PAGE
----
David Neita will be holding his seminar on the Art of being black at Inspirational YOU on 31st March 2012.
On Monday 20th February 2012, I attended a seminar at the University College of London’s Senate House entitled ‘Invisibility: The Art of Being Black’ which was delivered by David Neita and chaired by Marika Sherwood of the Black and Asian Studies Association.
David’s seminar was hugely popular and quickly reached capacity. Inspirational YOU have invited David to share this great seminar with you again.
The Black Presence in Western Art has been suppressed and David discusses this.
David introduces us to two authors:
1. Ralph Ellison who wrote the Invisible Man in 1952
2. David Dabyden who wrote ‘Hogarth’s Blacks: Images of Blacks in Eighteenth Century English Art
‘Invisible Man’ is the story of a young, college-educated black man struggling to survive and succeed in a racially divided society that refuses to see him as a human being. Told in the form of a first-person narrative, Invisible Man traces the nameless narrator’s physical and psychological journey from blind ignorance to enlightened awareness — or, according to the author, “from Purpose to Passion to Perception” — through a series of flashbacks in the forms of dreams and memories. Set in the U.S. during the pre-Civil Rights era when segregation laws barred Black Americans from enjoying the same basic human rights as their white counterparts. The novel opens in the South (Greenwood, South Carolina), although the majority of the action takes place in the North (Harlem, New York).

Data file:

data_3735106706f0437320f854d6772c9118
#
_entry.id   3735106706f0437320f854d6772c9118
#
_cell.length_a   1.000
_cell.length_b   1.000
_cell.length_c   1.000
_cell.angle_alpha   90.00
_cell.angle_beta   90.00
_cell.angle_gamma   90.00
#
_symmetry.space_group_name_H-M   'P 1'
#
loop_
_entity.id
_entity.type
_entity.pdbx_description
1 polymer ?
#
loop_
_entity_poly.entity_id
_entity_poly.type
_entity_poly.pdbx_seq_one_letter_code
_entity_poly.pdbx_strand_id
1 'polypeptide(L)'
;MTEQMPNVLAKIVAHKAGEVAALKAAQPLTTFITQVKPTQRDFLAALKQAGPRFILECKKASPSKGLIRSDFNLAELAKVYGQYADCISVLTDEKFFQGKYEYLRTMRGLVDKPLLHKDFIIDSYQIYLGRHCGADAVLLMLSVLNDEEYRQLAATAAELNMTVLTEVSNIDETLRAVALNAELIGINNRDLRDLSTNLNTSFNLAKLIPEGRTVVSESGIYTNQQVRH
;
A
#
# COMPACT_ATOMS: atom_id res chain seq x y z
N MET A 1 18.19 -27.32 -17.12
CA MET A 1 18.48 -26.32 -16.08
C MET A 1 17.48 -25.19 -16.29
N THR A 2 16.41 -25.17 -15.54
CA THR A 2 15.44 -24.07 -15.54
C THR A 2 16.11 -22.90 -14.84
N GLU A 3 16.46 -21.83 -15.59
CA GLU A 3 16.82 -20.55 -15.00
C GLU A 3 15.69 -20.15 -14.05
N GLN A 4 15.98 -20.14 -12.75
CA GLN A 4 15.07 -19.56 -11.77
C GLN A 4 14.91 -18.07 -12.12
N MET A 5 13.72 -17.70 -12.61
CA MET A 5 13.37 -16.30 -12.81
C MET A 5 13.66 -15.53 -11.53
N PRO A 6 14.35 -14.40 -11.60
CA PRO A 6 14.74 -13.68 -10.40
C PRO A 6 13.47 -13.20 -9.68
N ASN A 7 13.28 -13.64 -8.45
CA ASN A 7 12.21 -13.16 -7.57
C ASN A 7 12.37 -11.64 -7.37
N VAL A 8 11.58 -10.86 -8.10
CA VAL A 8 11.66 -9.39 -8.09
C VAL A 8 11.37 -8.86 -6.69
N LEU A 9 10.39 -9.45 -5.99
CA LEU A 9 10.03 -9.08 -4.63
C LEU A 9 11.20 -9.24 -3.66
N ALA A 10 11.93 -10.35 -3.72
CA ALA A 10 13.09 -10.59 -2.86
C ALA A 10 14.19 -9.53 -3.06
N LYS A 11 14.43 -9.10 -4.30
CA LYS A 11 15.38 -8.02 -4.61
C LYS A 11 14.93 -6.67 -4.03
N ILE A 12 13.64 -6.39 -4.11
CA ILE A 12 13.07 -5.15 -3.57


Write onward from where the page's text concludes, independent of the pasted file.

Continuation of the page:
Two quotes by Ralph Ellison below which summarises his feelings:
“I am an invisible man. No I am not a spook like those who haunted Edgar Allen Poe: Nor am I one of your Hollywood movie ectoplasms. I am a man of substance, of flesh and bone, fiber and liquids - and I might even be said to possess a mind. I am invisible, simply because people refuse to see me.” – Ralph Ellison, Invisible Man
“Like the bodiless heads you see sometimes in circus sideshows, it is as though I have been surrounded by mirrors of hard, distorting glass. When they approach me they see only my surroundings, themselves, or figments of their imagination—indeed, everything and anything except me.” ― Ralph Ellison, Invisible Man
Join us at 12:00pm to hear David’s seminar at Birkbeck on 31st March 2012.